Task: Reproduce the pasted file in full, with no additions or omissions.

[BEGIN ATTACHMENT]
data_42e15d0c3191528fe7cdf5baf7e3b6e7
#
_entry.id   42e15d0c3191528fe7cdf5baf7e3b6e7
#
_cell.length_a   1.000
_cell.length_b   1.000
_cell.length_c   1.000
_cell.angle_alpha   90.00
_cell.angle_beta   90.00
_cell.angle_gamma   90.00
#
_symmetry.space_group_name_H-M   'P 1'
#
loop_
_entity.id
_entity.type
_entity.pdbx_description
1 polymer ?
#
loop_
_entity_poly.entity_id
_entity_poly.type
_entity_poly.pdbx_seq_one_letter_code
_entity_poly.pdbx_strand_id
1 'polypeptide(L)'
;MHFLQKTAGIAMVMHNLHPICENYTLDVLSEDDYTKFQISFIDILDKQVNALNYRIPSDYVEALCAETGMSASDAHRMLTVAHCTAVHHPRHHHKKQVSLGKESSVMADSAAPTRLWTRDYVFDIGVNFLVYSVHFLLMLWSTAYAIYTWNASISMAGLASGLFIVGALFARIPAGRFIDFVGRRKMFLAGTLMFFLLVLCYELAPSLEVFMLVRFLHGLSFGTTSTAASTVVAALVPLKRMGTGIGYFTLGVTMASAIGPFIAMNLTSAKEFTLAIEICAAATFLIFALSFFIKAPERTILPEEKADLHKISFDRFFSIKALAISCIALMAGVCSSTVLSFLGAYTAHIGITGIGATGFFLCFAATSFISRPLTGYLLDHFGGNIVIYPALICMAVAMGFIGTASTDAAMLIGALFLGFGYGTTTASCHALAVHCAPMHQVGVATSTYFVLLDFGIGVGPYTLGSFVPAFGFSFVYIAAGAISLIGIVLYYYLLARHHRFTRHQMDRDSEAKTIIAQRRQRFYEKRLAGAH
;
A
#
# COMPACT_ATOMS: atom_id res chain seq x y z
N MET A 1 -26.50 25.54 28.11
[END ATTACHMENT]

data_42e15d0c3191528fe7cdf5baf7e3b6e7
#
_entry.id   42e15d0c3191528fe7cdf5baf7e3b6e7
#
_cell.length_a   1.000
_cell.length_b   1.000
_cell.length_c   1.000
_cell.angle_alpha   90.00
_cell.angle_beta   90.00
_cell.angle_gamma   90.00
#
_symmetry.space_group_name_H-M   'P 1'
#
loop_
_entity.id
_entity.type
_entity.pdbx_description
1 polymer ?
#
loop_
_entity_poly.entity_id
_entity_poly.type
_entity_poly.pdbx_seq_one_letter_code
_entity_poly.pdbx_strand_id
1 'polypeptide(L)'
;MHFLQKTAGIAMVMHNLHPICENYTLDVLSEDDYTKFQISFIDILDKQVNALNYRIPSDYVEALCAETGMSASDAHRMLTVAHCTAVHHPRHHHKKQVSLGKESSVMADSAAPTRLWTRDYVFDIGVNFLVYSVHFLLMLWSTAYAIYTWNASISMAGLASGLFIVGALFARIPAGRFIDFVGRRKMFLAGTLMFFLLVLCYELAPSLEVFMLVRFLHGLSFGTTSTAASTVVAALVPLKRMGTGIGYFTLGVTMASAIGPFIAMNLTSAKEFTLAIEICAAATFLIFALSFFIKAPERTILPEEKADLHKISFDRFFSIKALAISCIALMAGVCSSTVLSFLGAYTAHIGITGIGATGFFLCFAATSFISRPLTGYLLDHFGGNIVIYPALICMAVAMGFIGTASTDAAMLIGALFLGFGYGTTTASCHALAVHCAPMHQVGVATSTYFVLLDFGIGVGPYTLGSFVPAFGFSFVYIAAGAISLIGIVLYYYLLARHHRFTRHQMDRDSEAKTIIAQRRQRFYEKRLAGAH
;
A
#
# COMPACT_ATOMS: atom_id res chain seq x y z
N MET A 1 -26.50 25.54 28.11